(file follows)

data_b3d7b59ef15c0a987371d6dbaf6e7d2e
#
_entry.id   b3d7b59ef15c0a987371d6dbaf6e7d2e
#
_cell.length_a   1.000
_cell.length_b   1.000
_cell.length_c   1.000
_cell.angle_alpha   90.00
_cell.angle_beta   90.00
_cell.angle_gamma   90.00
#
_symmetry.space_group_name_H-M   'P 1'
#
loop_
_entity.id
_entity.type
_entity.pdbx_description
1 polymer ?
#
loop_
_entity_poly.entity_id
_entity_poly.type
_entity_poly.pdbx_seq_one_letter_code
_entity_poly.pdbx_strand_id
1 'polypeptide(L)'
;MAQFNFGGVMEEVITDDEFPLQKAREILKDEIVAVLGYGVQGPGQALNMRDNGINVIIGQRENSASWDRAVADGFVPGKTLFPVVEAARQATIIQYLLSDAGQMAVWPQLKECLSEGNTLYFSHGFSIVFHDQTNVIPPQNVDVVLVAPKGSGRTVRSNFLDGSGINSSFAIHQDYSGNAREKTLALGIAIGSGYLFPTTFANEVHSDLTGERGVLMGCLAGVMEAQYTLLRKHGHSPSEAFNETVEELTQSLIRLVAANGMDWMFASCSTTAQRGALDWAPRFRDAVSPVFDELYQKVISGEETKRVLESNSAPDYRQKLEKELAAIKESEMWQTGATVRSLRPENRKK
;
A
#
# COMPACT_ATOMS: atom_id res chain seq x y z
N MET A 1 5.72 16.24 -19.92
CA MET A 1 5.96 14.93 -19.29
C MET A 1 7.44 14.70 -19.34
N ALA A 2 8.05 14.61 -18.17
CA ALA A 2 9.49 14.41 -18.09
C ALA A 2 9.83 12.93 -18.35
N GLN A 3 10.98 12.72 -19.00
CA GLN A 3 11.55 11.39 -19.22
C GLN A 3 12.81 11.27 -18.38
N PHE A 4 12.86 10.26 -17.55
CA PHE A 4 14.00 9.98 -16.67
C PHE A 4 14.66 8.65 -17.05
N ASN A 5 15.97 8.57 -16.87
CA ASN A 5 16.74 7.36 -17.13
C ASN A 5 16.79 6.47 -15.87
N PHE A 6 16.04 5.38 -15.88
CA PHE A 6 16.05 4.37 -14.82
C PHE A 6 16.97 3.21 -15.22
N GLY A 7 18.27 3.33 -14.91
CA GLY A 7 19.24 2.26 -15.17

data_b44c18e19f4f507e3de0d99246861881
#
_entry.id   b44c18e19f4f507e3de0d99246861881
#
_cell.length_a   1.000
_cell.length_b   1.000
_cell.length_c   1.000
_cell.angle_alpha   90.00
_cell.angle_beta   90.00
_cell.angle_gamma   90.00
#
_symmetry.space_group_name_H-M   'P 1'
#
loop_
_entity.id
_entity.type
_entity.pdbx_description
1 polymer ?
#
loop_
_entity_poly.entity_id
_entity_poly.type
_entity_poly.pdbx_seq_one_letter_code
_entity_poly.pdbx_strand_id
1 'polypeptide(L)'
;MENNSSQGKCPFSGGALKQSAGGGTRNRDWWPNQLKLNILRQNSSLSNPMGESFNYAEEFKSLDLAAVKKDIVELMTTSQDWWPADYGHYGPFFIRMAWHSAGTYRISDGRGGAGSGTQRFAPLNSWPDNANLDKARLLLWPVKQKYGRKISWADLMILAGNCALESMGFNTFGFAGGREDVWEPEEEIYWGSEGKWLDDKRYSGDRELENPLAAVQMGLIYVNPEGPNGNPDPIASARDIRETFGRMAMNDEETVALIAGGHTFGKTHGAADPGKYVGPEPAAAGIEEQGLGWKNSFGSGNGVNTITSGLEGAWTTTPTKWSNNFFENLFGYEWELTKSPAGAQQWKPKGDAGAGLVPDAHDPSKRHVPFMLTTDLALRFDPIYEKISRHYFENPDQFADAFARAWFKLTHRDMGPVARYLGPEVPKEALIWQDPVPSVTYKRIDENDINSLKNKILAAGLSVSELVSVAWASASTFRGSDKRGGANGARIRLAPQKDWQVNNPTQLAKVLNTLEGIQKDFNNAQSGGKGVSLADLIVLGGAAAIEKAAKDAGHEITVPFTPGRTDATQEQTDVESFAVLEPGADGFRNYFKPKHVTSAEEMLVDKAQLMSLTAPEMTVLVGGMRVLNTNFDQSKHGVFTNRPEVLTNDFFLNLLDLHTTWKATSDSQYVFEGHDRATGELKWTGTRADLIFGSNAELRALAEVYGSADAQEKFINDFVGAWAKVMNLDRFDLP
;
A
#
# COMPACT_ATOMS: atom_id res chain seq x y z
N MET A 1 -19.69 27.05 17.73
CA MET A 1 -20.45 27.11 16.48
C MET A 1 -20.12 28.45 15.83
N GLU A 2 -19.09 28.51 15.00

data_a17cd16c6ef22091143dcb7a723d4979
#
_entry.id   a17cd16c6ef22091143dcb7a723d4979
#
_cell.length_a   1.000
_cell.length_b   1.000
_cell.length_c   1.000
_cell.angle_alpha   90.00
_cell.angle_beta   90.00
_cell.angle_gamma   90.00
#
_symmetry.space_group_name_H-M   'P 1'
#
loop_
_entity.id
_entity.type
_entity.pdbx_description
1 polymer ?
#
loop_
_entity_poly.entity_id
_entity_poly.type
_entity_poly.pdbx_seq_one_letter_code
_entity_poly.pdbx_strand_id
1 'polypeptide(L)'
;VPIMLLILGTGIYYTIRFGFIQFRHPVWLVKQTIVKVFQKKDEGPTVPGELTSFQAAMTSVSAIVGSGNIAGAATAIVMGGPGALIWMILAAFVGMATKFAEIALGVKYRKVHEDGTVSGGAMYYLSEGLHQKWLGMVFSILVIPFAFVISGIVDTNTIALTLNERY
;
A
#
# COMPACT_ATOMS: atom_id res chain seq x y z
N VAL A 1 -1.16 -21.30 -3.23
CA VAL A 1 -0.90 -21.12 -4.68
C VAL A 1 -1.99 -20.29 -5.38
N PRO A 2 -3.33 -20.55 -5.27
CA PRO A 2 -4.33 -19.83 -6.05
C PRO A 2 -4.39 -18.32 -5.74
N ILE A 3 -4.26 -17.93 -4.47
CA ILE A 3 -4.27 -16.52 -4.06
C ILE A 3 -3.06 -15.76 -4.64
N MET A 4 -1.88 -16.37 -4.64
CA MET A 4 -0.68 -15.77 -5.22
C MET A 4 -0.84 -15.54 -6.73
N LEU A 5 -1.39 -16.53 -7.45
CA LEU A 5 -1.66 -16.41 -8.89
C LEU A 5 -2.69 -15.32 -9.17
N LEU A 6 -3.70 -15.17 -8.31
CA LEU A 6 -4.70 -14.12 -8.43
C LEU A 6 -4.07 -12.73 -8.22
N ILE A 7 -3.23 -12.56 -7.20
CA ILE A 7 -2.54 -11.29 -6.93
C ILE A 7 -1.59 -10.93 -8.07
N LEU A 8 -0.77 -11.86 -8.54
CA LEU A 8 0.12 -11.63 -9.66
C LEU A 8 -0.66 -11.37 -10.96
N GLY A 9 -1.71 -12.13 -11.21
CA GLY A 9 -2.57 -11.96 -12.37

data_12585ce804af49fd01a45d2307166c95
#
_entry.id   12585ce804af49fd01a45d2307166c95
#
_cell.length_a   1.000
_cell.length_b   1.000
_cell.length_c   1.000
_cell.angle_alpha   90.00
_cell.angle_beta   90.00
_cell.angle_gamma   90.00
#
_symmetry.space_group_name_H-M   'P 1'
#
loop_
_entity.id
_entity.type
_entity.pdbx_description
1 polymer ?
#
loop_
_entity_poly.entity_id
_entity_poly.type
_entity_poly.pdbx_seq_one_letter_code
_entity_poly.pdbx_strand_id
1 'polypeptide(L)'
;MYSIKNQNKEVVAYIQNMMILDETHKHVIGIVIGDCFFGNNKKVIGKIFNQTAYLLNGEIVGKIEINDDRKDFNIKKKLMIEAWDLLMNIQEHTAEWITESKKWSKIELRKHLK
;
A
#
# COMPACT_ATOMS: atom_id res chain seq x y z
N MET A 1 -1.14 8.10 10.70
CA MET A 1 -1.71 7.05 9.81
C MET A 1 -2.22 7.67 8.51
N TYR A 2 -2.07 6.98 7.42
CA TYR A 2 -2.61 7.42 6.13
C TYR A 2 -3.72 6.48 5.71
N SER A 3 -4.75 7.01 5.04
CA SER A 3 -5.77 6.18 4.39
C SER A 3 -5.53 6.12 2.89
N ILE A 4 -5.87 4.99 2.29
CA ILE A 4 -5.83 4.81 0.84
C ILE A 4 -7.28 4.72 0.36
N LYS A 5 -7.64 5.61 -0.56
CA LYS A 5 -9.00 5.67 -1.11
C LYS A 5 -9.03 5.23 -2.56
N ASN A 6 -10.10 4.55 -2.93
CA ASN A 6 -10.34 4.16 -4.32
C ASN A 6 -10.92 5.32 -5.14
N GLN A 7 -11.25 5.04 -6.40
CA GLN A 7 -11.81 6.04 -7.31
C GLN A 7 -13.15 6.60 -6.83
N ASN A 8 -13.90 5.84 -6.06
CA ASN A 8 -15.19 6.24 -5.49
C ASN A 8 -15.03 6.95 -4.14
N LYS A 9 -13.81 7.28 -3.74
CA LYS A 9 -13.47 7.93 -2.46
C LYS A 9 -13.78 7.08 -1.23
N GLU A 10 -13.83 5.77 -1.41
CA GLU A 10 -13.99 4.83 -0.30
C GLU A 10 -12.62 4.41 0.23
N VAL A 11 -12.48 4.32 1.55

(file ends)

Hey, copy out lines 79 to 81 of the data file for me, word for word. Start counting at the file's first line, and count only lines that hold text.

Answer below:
#
# COMPACT_ATOMS: atom_id res chain seq x y z
N MET A 1 -19.69 27.05 17.73